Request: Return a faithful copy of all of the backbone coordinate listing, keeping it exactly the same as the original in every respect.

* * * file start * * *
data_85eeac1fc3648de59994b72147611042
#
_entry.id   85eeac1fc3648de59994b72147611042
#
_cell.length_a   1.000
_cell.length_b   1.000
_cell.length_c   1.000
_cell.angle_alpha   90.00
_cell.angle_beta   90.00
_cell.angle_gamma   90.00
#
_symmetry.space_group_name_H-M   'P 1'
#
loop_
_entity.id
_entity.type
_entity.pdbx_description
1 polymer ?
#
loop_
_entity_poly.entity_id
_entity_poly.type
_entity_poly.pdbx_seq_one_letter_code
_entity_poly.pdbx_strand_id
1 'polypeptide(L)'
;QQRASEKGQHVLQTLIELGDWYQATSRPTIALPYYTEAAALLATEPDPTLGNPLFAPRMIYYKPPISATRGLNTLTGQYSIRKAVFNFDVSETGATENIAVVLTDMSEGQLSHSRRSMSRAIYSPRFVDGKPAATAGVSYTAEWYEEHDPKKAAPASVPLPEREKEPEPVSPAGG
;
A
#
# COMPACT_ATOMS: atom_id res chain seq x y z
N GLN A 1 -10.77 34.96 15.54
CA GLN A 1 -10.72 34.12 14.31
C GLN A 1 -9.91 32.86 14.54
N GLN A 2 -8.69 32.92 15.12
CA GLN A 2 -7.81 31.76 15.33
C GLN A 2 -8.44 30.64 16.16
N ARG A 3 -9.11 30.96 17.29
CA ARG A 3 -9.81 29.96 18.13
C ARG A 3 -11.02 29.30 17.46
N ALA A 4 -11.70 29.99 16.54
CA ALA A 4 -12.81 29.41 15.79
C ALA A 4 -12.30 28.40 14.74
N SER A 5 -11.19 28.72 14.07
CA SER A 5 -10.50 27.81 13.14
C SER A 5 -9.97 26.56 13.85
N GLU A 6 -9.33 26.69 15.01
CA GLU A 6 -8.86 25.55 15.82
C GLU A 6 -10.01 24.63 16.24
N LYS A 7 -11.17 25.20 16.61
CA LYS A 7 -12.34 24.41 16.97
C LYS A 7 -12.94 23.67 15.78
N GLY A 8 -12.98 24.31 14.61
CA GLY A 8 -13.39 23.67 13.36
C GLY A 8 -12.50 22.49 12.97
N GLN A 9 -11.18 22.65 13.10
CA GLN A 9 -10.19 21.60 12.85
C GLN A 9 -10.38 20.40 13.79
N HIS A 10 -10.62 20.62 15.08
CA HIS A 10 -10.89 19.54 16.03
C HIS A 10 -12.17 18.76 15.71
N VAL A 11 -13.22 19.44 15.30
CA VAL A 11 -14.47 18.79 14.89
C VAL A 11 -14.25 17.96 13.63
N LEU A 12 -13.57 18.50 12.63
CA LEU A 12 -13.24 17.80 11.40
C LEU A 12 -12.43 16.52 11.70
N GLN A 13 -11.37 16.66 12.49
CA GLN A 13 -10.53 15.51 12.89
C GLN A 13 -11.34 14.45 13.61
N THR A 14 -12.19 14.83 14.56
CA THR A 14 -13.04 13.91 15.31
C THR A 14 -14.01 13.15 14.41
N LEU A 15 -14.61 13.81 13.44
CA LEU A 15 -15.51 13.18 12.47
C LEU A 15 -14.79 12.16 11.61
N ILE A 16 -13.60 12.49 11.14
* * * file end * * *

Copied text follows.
data_85eeac1fc3648de59994b72147611042
#
_entry.id   85eeac1fc3648de59994b72147611042
#
_cell.length_a   1.000
_cell.length_b   1.000
_cell.length_c   1.000
_cell.angle_alpha   90.00
_cell.angle_beta   90.00
_cell.angle_gamma   90.00
#
_symmetry.space_group_name_H-M   'P 1'
#
loop_
_entity.id
_entity.type
_entity.pdbx_description
1 polymer ?
#
loop_
_entity_poly.entity_id
_entity_poly.type
_entity_poly.pdbx_seq_one_letter_code
_entity_poly.pdbx_strand_id
1 'polypeptide(L)'
;QQRASEKGQHVLQTLIELGDWYQATSRPTIALPYYTEAAALLATEPDPTLGNPLFAPRMIYYKPPISATRGLNTLTGQYSIRKAVFNFDVSETGATENIAVVLTDMSEGQLSHSRRSMSRAIYSPRFVDGKPAATAGVSYTAEWYEEHDPKKAAPASVPLPEREKEPEPVSPAGG
;
A
#
# COMPACT_ATOMS: atom_id res chain seq x y z
N GLN A 1 -10.77 34.96 15.54
CA GLN A 1 -10.72 34.12 14.31
C GLN A 1 -9.91 32.86 14.54
N GLN A 2 -8.69 32.92 15.12
CA GLN A 2 -7.81 31.76 15.33
C GLN A 2 -8.44 30.64 16.16
N ARG A 3 -9.11 30.96 17.29
CA ARG A 3 -9.81 29.96 18.13
C ARG A 3 -11.02 29.30 17.46
N ALA A 4 -11.70 29.99 16.54
CA ALA A 4 -12.81 29.41 15.79
C ALA A 4 -12.30 28.40 14.74
N SER A 5 -11.19 28.72 14.07
CA SER A 5 -10.50 27.81 13.14
C SER A 5 -9.97 26.56 13.85
N GLU A 6 -9.33 26.69 15.01
CA GLU A 6 -8.86 25.55 15.82
C GLU A 6 -10.01 24.63 16.24
N LYS A 7 -11.17 25.20 16.61
CA LYS A 7 -12.34 24.41 16.97
C LYS A 7 -12.94 23.67 15.78
N GLY A 8 -12.98 24.31 14.61
CA GLY A 8 -13.39 23.67 13.36
C GLY A 8 -12.50 22.49 12.97
N GLN A 9 -11.18 22.65 13.10
CA GLN A 9 -10.19 21.60 12.85
C GLN A 9 -10.38 20.40 13.79
N HIS A 10 -10.62 20.62 15.08
CA HIS A 10 -10.89 19.54 16.03
C HIS A 10 -12.17 18.76 15.71
N VAL A 11 -13.22 19.44 15.30
CA VAL A 11 -14.47 18.79 14.89
C VAL A 11 -14.25 17.96 13.63
N LEU A 12 -13.57 18.50 12.63
CA LEU A 12 -13.24 17.80 11.40
C LEU A 12 -12.43 16.52 11.70
N GLN A 13 -11.37 16.66 12.49
CA GLN A 13 -10.53 15.51 12.89
C GLN A 13 -11.34 14.45 13.61
N THR A 14 -12.19 14.83 14.56
CA THR A 14 -13.04 13.91 15.31
C THR A 14 -14.01 13.15 14.41
N LEU A 15 -14.61 13.81 13.44
CA LEU A 15 -15.51 13.18 12.47
C LEU A 15 -14.79 12.16 11.61
N ILE A 16 -13.60 12.49 11.14